Going BIG: This Profile Of The Komatsu D575A-3 Super Dozer Shows Off The World’s Largest Bulldozer
This thing may have the worst power to weight ratio we have ever featured on BangShift but that’s not a really relevant stat. Why? When a machine makes more than 1,100hp it is impressive. When that vehicle weighs 336,000lbs, it is just plain awesome. Meet the Komatsu D575A-3 Super Dozer. This is the largest production bulldozer in the world and it has been in production since 1991. Built by the Komastu company this is a machine designed to be used in massive open mines to move material and keep the operation running. With the right blade this monster can push 125 cubic yards of material. That’s a wall of dirt that is not easily described but when you know that it is basically capable of pushing its own weight through the Earth you start to see the picture.
The huge size of the dozer means that if it needs to be moved significant distances it gets disassembled and moved in 6-8 tractor trailer loads. Machines like this one are a far cry from the old, open operator style cable dozers that were the standard for many years. Advancements in technology have seen blade designs change substantially, they have seen power levels rise, and perhaps more importantly to the guy inside, they have seen operator comfort revolutionized. We are not saying that it is an easy day at the office operating one of these beasts but we are saying that when the operator is done for the day he or she does not feel like they have been beaten with hammers in a soot filled chamber.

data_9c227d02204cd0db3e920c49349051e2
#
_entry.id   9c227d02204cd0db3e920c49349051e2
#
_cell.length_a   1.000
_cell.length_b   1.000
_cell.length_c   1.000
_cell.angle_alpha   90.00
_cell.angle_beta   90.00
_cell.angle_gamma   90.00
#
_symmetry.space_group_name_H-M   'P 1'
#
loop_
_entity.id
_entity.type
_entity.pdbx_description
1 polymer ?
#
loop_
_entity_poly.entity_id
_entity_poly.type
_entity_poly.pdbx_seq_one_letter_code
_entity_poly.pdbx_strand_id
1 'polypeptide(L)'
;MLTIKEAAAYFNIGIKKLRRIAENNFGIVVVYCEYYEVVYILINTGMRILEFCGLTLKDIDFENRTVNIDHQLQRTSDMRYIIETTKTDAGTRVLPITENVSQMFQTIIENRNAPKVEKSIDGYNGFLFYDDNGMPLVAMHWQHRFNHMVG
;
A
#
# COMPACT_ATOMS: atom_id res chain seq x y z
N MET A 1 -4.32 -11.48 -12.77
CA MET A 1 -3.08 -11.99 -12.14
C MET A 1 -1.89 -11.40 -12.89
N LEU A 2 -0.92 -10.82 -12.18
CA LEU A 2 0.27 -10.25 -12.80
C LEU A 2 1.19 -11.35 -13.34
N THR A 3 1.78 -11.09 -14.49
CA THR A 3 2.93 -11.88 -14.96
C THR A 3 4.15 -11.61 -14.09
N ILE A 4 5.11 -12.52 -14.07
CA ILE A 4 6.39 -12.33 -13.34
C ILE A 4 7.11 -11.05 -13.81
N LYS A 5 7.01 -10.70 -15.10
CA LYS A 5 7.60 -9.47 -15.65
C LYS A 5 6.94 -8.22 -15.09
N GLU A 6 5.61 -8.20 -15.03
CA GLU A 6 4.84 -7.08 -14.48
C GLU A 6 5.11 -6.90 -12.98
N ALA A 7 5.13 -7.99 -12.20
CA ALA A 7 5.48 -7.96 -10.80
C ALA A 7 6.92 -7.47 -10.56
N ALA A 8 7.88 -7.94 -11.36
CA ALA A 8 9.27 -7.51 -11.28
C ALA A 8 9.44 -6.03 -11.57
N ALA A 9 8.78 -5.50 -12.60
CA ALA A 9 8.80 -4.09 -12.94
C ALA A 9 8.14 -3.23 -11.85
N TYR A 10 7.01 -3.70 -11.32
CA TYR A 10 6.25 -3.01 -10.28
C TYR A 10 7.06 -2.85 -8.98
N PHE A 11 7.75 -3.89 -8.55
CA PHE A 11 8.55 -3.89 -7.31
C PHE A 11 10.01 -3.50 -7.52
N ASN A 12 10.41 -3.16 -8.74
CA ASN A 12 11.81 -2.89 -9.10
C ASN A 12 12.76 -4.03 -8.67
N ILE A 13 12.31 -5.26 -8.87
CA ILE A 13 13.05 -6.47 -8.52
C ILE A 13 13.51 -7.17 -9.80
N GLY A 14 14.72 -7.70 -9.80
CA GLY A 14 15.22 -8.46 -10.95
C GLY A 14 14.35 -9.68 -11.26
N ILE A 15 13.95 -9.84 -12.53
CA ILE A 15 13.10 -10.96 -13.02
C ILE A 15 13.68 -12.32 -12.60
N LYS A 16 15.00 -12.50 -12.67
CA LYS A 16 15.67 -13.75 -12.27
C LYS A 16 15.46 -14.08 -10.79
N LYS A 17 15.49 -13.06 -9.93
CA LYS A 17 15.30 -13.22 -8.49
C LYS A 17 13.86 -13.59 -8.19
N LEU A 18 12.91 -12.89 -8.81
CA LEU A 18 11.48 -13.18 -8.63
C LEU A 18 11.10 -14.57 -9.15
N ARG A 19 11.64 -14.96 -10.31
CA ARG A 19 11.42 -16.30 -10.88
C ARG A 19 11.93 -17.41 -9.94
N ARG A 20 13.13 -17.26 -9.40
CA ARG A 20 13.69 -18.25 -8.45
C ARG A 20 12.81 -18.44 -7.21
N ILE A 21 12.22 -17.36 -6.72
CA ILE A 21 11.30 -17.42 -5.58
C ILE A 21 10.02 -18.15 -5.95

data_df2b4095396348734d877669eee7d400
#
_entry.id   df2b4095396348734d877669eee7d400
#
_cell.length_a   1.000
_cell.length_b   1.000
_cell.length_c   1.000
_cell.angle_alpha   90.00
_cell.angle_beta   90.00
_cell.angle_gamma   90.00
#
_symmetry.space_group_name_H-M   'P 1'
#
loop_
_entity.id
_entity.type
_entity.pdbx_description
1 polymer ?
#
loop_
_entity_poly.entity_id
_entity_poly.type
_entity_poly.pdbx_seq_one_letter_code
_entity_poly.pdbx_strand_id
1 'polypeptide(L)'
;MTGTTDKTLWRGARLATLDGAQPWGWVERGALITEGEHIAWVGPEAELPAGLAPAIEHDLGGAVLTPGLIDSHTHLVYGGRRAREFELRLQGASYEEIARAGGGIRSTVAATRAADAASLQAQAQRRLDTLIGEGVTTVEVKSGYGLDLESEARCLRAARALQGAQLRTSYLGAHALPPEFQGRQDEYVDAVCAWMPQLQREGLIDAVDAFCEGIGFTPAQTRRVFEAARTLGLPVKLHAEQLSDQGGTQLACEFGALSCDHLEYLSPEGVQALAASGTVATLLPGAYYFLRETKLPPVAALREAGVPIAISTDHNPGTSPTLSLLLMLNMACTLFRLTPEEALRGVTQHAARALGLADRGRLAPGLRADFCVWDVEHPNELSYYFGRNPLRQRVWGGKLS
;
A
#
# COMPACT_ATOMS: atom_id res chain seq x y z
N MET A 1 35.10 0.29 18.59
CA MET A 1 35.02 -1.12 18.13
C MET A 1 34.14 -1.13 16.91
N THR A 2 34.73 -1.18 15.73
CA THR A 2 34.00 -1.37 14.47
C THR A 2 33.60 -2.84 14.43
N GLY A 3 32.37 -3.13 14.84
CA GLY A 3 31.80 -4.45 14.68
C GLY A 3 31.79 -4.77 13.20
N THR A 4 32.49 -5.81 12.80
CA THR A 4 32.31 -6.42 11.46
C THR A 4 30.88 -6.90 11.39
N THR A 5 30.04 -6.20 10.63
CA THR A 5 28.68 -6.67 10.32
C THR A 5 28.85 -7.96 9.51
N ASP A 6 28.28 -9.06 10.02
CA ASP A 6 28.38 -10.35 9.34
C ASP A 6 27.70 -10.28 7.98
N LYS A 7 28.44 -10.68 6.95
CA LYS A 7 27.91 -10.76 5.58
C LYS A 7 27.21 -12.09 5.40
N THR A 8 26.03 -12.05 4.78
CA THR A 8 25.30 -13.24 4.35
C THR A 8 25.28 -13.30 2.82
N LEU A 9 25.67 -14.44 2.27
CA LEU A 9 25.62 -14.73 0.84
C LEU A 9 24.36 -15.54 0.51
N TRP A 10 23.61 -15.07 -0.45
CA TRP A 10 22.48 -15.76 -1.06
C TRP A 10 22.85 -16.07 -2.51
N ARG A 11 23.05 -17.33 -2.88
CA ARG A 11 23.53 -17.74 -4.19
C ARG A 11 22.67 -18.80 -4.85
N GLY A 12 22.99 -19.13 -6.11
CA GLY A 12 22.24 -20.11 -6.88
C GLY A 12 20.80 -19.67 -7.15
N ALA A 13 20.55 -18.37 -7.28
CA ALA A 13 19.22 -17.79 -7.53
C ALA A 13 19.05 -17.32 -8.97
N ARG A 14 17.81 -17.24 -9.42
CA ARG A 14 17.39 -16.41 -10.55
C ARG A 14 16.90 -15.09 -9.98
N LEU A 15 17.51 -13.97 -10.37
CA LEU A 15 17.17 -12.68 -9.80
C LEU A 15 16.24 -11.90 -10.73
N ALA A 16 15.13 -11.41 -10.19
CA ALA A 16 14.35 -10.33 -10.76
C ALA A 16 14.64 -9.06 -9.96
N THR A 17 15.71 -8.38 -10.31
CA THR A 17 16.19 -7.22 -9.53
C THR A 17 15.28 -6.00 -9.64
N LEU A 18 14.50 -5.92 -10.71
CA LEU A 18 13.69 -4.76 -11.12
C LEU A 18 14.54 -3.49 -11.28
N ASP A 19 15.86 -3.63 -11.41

The engine is a 12-cylinder turbodiesel that has a bore and stroke of right around 6.75″ square. That means the engine comes in at right about 3,000ci. No small block for sure! The machine stands some 16′ tall and 38′ long. One of the great stats is the fact that because of its tracks the Komatsu is only pressing on the ground with about 23lbs of pressure per square inch. Wild, right?
Press play below to see the world’s largest bulldozer in action the Komatsu D575A –
Four Into Six: Watch How Allen Millyard Made His Own Kawasaki Z1 Six Cylinder Block At Home